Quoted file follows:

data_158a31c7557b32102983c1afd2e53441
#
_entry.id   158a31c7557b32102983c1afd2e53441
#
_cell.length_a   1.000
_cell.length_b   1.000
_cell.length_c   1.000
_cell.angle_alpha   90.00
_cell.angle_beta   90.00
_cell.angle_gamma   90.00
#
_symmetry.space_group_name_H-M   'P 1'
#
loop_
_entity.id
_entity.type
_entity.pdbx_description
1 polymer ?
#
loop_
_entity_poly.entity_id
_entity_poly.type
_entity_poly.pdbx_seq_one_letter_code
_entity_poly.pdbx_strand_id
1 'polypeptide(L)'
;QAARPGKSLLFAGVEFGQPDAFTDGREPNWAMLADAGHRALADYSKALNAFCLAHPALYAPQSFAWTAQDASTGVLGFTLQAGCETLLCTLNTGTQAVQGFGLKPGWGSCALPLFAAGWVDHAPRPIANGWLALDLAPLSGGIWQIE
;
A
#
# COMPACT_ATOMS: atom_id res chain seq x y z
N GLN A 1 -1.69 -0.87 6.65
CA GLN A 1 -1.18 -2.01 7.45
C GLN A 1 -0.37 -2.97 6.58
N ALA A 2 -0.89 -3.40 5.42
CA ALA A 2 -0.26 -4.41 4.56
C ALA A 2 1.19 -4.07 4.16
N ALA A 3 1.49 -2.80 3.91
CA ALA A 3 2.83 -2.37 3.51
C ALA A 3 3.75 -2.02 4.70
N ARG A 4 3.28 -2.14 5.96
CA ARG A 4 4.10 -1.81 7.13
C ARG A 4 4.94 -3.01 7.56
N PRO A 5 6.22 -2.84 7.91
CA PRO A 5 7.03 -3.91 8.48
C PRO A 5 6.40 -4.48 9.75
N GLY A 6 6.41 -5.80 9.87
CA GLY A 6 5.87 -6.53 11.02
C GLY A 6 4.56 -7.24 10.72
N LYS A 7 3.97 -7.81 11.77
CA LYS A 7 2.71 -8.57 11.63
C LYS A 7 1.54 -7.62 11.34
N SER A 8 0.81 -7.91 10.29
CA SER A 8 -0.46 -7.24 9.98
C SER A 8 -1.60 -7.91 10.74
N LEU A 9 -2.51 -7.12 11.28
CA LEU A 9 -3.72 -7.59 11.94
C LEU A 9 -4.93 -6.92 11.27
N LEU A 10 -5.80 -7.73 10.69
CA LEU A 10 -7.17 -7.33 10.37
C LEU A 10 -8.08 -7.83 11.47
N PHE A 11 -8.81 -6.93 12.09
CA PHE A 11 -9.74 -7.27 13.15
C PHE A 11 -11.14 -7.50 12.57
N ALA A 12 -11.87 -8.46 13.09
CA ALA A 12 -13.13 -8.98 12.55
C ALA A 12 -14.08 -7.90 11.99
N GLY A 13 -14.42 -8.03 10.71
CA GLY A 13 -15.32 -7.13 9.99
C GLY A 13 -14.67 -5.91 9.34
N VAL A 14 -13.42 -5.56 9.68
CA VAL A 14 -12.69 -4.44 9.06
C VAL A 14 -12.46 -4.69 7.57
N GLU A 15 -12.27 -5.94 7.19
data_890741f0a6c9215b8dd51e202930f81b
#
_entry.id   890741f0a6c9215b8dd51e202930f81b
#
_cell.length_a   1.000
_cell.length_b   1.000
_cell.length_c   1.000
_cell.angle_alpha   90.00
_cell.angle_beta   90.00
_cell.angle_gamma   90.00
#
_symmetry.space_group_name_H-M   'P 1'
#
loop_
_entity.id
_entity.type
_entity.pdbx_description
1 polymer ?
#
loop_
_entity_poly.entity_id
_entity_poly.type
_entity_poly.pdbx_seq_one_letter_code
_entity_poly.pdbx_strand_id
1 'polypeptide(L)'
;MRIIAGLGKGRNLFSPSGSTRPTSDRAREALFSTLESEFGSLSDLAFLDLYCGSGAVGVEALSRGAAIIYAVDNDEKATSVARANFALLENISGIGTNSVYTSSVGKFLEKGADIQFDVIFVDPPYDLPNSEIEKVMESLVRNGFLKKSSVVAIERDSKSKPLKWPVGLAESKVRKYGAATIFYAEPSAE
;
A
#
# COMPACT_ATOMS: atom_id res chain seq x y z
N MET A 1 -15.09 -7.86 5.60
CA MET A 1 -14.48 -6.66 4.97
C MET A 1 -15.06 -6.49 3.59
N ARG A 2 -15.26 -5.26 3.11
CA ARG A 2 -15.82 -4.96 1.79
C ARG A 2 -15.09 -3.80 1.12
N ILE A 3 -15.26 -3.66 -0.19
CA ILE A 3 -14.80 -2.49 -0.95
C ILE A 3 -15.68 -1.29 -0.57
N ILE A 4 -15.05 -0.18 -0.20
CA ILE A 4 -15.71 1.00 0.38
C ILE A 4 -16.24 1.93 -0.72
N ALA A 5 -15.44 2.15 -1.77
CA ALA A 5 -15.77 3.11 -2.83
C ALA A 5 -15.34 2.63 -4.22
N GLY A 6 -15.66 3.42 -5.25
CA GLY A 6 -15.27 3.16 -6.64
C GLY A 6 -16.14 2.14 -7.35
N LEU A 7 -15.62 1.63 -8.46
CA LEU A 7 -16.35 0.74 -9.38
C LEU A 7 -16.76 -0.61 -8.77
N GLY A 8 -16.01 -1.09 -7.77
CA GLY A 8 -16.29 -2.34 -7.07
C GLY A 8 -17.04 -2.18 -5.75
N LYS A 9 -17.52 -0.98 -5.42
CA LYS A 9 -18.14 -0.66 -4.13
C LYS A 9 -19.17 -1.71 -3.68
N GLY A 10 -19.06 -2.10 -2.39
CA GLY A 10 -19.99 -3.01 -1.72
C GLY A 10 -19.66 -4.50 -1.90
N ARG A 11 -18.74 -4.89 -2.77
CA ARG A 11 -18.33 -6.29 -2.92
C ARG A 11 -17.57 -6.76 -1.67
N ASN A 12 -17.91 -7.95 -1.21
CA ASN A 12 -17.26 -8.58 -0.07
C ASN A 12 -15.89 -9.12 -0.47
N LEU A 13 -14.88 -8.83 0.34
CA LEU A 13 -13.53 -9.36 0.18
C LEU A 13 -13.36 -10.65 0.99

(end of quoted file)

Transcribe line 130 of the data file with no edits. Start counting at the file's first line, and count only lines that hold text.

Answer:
C LYS A 9 -19.17 -1.71 -3.68